2019 CiCi Awards: Community Impact | Trade and Industry Development

2019 CiCi Awards: Community Impact

Jun 14, 2019 | By: Peter Francesconi

A company’s decision to locate a new facility or to expand an existing one can have a profound effect on a community, and it can go well beyond being just a business decision. For the 14th annual CiCi Awards for Community Impact, Trade & Industry Development is recognizing 15 projects announced in 2018 that demonstrate how site selection can make a difference in the community where the company has chosen to locate.

The collective capital investment of our 15 winning projects totals just under $1.5 billion, creating 5,356 new jobs. But the stories go well beyond the numbers. In many cases, the jobs created and the revenues generated are helping to stabilize a community that is sorely in need of employment for its residents. Also, success breeds success—many community leaders mentioned how the addition or expansion of a business will help to attract other similar businesses and even more investment.

Many of these honorees are helping to bring jobs to areas that have been hurting. For instance, in Urania, La., the LaSalle Lumber Co. is reviving an industry that’s been dormant in town since 2002 and helping to reverse a poverty rate that has neared 24 percent. Likewise, the UK-based Harlow Group is locating its first U.S. precision sheet-metal fabrication plant in Danville, Va.—an area where the poverty rate was more than 23 percent, with unemployment at 6 percent. England Furniture in Lee County, Va., and Carl Buddig and Company in Illinois are also bringing employment back to areas that have lost jobs in recent years.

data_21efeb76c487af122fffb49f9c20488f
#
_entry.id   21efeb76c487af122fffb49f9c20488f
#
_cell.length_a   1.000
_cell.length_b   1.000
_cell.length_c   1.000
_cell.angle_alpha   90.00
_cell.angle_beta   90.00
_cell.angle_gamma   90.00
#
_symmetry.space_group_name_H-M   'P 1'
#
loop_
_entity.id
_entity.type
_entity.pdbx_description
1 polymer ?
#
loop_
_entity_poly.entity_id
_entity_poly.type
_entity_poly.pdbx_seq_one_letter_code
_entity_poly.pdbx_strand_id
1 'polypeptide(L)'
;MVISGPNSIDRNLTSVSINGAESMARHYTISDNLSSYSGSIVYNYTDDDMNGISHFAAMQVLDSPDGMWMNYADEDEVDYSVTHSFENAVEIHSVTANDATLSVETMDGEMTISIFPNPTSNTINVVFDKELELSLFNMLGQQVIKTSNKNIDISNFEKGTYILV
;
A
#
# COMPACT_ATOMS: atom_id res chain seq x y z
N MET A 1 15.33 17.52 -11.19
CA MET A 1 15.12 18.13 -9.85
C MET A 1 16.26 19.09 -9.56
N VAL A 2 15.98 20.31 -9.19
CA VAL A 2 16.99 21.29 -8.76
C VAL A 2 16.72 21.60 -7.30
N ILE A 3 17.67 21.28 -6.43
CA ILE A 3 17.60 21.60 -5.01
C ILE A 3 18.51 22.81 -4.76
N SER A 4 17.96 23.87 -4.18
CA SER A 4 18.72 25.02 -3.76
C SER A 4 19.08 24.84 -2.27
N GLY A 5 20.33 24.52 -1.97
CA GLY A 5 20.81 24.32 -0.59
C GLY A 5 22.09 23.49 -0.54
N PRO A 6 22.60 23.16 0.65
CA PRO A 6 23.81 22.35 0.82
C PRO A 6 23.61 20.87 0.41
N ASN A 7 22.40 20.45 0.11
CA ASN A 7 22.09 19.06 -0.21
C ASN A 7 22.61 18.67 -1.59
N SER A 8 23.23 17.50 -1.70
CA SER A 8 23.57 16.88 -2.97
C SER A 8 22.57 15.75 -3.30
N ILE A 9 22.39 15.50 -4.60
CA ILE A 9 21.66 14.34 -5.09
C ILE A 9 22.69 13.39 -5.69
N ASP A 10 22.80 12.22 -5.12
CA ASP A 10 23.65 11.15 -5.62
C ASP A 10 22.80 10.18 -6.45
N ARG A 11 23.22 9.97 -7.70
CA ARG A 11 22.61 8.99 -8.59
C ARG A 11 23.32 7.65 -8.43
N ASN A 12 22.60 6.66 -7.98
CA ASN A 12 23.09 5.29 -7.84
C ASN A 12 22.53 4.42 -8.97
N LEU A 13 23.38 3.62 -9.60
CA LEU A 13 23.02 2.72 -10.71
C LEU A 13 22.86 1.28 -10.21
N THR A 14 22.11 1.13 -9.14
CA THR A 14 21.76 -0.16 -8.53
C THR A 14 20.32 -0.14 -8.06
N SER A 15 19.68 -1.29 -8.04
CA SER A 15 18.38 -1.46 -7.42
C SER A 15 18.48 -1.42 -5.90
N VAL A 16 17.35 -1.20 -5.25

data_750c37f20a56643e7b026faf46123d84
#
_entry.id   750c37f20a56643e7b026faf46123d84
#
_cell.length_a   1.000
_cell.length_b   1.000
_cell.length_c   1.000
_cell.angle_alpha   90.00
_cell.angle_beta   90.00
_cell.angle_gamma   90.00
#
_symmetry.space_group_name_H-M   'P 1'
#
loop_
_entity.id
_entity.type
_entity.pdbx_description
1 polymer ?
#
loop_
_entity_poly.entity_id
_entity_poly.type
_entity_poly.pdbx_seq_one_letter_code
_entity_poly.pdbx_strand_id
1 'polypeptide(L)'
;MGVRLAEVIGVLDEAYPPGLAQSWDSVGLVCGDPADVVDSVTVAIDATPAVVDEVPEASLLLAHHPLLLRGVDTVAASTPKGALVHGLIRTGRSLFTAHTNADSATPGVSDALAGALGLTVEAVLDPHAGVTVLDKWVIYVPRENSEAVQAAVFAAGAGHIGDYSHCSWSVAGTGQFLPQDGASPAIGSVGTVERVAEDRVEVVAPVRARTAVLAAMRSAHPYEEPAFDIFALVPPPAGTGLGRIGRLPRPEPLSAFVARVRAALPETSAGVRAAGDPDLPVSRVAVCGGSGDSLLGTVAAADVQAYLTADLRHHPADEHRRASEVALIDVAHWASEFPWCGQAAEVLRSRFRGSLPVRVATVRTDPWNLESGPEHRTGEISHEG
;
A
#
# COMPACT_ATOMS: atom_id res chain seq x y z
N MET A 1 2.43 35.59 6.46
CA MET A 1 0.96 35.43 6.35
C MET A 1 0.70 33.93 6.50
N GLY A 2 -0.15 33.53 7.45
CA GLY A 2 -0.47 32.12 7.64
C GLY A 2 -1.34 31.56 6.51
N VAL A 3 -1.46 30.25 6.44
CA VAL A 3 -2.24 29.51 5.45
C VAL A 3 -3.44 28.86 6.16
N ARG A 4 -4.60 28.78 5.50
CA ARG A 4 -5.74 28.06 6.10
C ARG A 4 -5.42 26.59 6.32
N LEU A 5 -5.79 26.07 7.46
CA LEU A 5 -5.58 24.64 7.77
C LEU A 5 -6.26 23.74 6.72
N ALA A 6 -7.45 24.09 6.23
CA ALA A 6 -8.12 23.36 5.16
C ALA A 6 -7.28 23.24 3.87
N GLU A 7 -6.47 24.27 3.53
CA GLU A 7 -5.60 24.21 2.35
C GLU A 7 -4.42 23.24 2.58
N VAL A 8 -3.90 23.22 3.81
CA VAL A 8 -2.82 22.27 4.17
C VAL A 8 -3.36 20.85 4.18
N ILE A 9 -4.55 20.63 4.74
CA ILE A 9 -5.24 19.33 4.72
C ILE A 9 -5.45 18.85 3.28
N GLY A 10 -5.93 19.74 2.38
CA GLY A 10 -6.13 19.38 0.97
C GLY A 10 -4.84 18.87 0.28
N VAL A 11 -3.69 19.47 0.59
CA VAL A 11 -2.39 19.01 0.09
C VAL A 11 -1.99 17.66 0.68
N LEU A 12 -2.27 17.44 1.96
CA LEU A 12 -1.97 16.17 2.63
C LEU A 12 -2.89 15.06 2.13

Other projects are keys to providing and enhancing education, including the new $325 million Amazon logistics facility in Bessemer, Ala., which will create a tuition assistance program. Novelis Corp., the world’s largest recycler of aluminum, has already made huge impacts in the communities around Elkton, Ky., by contributing to local nonprofits, schools and other organizations, in addition to working with schools and colleges to establish training programs. The health-care company CoverMyMeds is committed to continuing philanthropic investments and employee engagement in the Columbus, Ohio, region through local organizations, include partnerships with the Center of Science and Industry and the Columbus Metropolitan Library. And in Roxboro, N.C., Polywood will be making outdoor furniture from recycled plastics, and is in the process of putting in a full recycling center for the town that the company will fund and help manage—in addition to working with surrounding counties and even North Carolina itself for recycling centers statewide.

These are just a few of the inspirational stories behind our 2019 CiCi Community Impact winners. None of these projects, of course, would have been possible without the hard work of community leaders, local and state development entities and economic developers, along with the visionaries at the companies themselves. Read more about how the transformation of a company’s location can make a huge difference in their communities.

The site of a never realized nuclear power plant in Oklahoma is now home to Sofidel’s new paper production facility.
Sofidel America Corp.,
Rogers County, Oklahoma

For decades, the intended site of the Black Fox Nuclear Power Plant in Inola, Okla., has sat primarily vacant, except for a few ranchers who let their cattle graze on the land. The nuclear plant was announced in 1973, but then cancelled in 1982 after public pushback following the incident at Three Mile Island.